Caroline Ceniza-Levine is a career expert, writer, speaker and co-founder of SixFigureStart (www.sixfigurestart.com), a career coaching firm comprised of former Fortune 500 recruiters.  Caroline is a co-author (along with Donald Trump, Jack Canfield and others) of the upcoming “How the Fierce Handle Fear: Secrets to Succeeding in Challenging Times” due out March 2010; Bascom Hill Books.  Formerly in corporate HR and retained search, Caroline most recently headed University Relations for Time Inc and has also recruited for Accenture, Citibank, Disney ABC, and others.  Caroline is also an Adjunct Assistant Professor of Professional Development at Columbia University, School of International and Public Affairs, a life coach (www.thinkasinc.com) and a columnist for CNBC.com, Conde Nast’s Portfolio.com, Vault.com, Wetfeet.com and TheGlassHammer.com.

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So many people end up fixated on doing things right, that they end up doing nothing at all. — Wright Brothers

Are you doing something?

Filed under: life coaching, ,

SixFigureStart in KoreAm on The Young and Unemployed

“There is definitely a sense of anxiety for students, recent graduates,” says Caroline Ceniza-Levine, co-founder of SixFigureStart, a career-coaching firm comprised of former Fortune 500 recruiters. “People are hearing that jobs are picking up, but they’re getting mixed messages. And, a lot of them have some very big decisions to make—having to settle down or move back home.”

Read more of my job market insights, as well as anecdotes from Gen Y jobseekers in Smriti Rao’s The Young and Unemployed:

http://iamkoream.com/the-young-and-unemployed/

Filed under: career coaching, resource recommendation, , , , , , ,

Book Review: Busted by Edmund Andrews

What happened to Patty?  I was totally left hanging, and the fact that I care is a testament to the engrossing storytelling in Busted:  Life Inside the Great Mortgage Meltdown.  Andrews is a NY Times economics reporter who covered the mortgage market and yet found himself a near bankrupt participant in the housing market collapse and subprime mortgage mess.  His firsthand perspective gives a human angle to the often faceless coverage of the housing market. 

This is an engaging read (I feel bad saying enjoyable given the very real and miserable circumstances of the author that led to this book).  It’s an important read:  a warning for people living on the edge financially; an inside look at the real consequences of lapses in judgment; some food for thought about how we (since we all are feeling the aftershocks) got into all of this housing trouble.   Busted provides a valuable inside perspective on one of the most defining issues of our time.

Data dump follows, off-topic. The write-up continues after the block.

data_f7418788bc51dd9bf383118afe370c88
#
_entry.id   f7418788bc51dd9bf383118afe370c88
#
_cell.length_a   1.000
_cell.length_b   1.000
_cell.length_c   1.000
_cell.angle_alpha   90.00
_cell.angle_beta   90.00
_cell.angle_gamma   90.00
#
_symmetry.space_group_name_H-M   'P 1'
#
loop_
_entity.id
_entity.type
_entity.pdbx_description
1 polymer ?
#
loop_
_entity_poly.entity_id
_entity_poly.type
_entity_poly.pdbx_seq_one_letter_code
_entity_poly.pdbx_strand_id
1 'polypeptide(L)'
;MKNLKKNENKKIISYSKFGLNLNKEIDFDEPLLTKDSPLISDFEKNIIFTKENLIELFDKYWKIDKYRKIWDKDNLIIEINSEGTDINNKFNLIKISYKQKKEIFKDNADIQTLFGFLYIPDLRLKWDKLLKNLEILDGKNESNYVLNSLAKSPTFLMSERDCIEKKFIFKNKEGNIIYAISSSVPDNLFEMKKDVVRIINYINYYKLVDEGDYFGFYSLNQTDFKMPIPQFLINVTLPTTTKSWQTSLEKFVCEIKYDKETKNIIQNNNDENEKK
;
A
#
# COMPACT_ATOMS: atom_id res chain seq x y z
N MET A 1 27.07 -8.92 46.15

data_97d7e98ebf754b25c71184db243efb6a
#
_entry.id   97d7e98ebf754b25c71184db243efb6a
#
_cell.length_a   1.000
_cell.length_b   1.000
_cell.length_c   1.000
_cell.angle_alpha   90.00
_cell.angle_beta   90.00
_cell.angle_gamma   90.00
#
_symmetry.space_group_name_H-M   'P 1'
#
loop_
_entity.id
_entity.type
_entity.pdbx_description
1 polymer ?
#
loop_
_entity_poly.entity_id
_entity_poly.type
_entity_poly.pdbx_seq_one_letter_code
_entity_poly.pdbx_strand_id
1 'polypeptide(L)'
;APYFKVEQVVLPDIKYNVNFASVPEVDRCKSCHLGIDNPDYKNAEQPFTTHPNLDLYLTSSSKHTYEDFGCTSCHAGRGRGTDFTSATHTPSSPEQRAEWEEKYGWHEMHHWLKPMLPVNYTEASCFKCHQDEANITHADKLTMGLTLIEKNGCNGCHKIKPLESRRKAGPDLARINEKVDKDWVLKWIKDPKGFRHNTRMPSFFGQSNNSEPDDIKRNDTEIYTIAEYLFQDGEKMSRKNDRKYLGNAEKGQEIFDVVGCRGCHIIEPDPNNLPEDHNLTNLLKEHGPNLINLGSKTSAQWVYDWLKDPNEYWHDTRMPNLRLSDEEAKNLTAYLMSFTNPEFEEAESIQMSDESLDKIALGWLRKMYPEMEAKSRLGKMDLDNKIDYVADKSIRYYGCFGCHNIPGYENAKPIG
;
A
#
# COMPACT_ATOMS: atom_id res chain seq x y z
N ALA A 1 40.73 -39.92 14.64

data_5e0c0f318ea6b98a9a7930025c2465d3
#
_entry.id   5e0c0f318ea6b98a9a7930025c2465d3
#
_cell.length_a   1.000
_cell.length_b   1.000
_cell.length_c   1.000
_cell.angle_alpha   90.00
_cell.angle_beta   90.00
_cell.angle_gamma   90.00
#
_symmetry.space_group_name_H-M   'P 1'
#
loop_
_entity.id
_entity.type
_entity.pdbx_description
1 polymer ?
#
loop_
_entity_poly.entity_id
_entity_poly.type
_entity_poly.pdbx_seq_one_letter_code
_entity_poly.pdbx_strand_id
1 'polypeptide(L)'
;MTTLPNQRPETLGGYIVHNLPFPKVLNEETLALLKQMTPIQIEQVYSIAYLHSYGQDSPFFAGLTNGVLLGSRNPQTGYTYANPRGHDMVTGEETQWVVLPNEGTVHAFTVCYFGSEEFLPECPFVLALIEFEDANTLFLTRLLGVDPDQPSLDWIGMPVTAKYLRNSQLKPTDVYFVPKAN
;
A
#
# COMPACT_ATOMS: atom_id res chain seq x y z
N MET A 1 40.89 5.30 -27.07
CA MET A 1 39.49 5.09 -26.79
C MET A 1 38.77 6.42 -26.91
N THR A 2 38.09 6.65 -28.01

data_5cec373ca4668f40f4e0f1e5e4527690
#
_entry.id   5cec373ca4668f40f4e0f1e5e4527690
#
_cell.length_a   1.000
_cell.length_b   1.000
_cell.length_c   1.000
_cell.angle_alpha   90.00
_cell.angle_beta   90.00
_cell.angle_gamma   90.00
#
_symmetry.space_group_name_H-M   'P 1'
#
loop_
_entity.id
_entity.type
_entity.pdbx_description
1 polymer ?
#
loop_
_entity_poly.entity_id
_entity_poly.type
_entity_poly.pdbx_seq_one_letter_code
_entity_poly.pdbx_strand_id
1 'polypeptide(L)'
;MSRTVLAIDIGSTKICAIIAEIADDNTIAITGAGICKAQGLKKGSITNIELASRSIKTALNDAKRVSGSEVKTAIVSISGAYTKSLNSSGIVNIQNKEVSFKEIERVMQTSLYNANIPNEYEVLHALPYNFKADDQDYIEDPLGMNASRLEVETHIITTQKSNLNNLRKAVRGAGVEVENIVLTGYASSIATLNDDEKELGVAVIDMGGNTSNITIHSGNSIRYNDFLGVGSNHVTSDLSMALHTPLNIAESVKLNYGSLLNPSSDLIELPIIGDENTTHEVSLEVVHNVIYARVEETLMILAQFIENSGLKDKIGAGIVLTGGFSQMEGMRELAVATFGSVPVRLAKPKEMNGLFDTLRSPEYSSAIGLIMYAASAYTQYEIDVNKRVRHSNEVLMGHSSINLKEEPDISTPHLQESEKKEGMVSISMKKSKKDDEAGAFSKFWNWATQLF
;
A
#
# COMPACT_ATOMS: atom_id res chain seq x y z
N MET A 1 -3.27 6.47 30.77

Finally, Busted  is a love story.  So, special note to Mr. Andrews:  what happened to Patty?  Even a little footnote would have closed the loop!

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Outrageous Job Search Moves For 2010

The job market, while stabilizing, is by no means robust.  For the long-term unemployed, it will be even more competitive now as the employed but unhappy get encouraged by the improving market outlook to take a chance and start looking.  For the employed, many will find that despite the happier reporting the market is still extremely tight.  If you aren’t motivated to launch a hard-charging job search, you will get easily discouraged by this market and may be tempted to settle.  Yet, this would be a mistake.

Great things are only possible with outrageous requests. – Thea Alexander

Instead, focus on getting the job you love, not just any job.  In difficult times, it is not enough to go after just any job.  Getting just any job will be difficult, and you won’t have the interest to see it through.  But a job that you really care about will be just as difficult, and you will have something extra to get you through the ups and downs inevitable in every tough job search.

Focus on the intangibles (e.g., boss and colleagues, office culture, room for growth), not just on the basic job elements (e.g., title, salary, security).  You want to like where you work, and you want to establish career momentum.  Aiming for being lucky enough to get a job is not going to be high enough to get anything.  The higher you aim, the more likely you get more.

Focus on the long-term, despite the short-term urgency.  I absolutely coach my clients to be realistic about their cash position and personal circumstances, which may require that they take consulting, temporary or even less-than-ideal full-time jobs if their obligations dictate that.  There may be moves you make in the immediate term that will move you off your idealized long-term path.  But then you must immediately get back on there.  Don’t get complacent in your underutilized role.  Keep with the search, and dial it up a notch now that you have regained some breathing room.  It is a big mistake that many jobseekers make to get a comfortable job and forget the urgency to push for something more.  Remember you are managing a career, not any one job.

It may seem counterintuitive (and outrageous) given the tight market to recommend you shoot for the moon.  But that stretch is what you need to get anything accomplished when times are difficult.  You may as well stretch towards the direction you really want to go.